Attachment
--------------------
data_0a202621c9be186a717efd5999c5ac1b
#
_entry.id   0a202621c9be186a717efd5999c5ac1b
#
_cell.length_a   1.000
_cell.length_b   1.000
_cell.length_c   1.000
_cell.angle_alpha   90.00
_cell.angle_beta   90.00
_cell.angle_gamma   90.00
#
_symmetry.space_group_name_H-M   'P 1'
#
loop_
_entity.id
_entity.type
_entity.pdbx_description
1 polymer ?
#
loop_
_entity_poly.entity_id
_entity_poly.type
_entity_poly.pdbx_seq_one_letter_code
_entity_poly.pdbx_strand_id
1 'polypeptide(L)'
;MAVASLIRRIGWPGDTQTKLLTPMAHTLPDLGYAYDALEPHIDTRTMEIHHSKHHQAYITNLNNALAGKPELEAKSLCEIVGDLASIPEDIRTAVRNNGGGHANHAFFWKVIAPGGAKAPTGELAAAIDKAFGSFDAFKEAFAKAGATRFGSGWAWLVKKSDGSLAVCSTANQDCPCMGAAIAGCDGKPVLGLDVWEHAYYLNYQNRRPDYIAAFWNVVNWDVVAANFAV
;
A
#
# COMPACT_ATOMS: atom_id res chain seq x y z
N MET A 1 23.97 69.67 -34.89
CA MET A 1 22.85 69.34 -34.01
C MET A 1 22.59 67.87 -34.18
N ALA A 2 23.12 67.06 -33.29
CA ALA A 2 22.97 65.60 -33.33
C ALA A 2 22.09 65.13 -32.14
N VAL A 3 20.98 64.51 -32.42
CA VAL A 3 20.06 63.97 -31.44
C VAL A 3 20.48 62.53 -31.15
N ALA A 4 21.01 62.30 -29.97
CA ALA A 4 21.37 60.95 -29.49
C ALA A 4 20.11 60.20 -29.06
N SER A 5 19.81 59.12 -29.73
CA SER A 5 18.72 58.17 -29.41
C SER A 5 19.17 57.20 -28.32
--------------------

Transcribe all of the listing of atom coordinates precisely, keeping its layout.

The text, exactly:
data_0a202621c9be186a717efd5999c5ac1b
#
_entry.id   0a202621c9be186a717efd5999c5ac1b
#
_cell.length_a   1.000
_cell.length_b   1.000
_cell.length_c   1.000
_cell.angle_alpha   90.00
_cell.angle_beta   90.00
_cell.angle_gamma   90.00
#
_symmetry.space_group_name_H-M   'P 1'
#
loop_
_entity.id
_entity.type
_entity.pdbx_description
1 polymer ?
#
loop_
_entity_poly.entity_id
_entity_poly.type
_entity_poly.pdbx_seq_one_letter_code
_entity_poly.pdbx_strand_id
1 'polypeptide(L)'
;MAVASLIRRIGWPGDTQTKLLTPMAHTLPDLGYAYDALEPHIDTRTMEIHHSKHHQAYITNLNNALAGKPELEAKSLCEIVGDLASIPEDIRTAVRNNGGGHANHAFFWKVIAPGGAKAPTGELAAAIDKAFGSFDAFKEAFAKAGATRFGSGWAWLVKKSDGSLAVCSTANQDCPCMGAAIAGCDGKPVLGLDVWEHAYYLNYQNRRPDYIAAFWNVVNWDVVAANFAV
;
A
#
# COMPACT_ATOMS: atom_id res chain seq x y z
N MET A 1 23.97 69.67 -34.89
CA MET A 1 22.85 69.34 -34.01
C MET A 1 22.59 67.87 -34.18
N ALA A 2 23.12 67.06 -33.29
CA ALA A 2 22.97 65.60 -33.33
C ALA A 2 22.09 65.13 -32.14
N VAL A 3 20.98 64.51 -32.42
CA VAL A 3 20.06 63.97 -31.44
C VAL A 3 20.48 62.53 -31.15
N ALA A 4 21.01 62.30 -29.97
CA ALA A 4 21.37 60.95 -29.49
C ALA A 4 20.11 60.20 -29.06
N SER A 5 19.81 59.12 -29.73
CA SER A 5 18.72 58.17 -29.41
C SER A 5 19.17 57.20 -28.32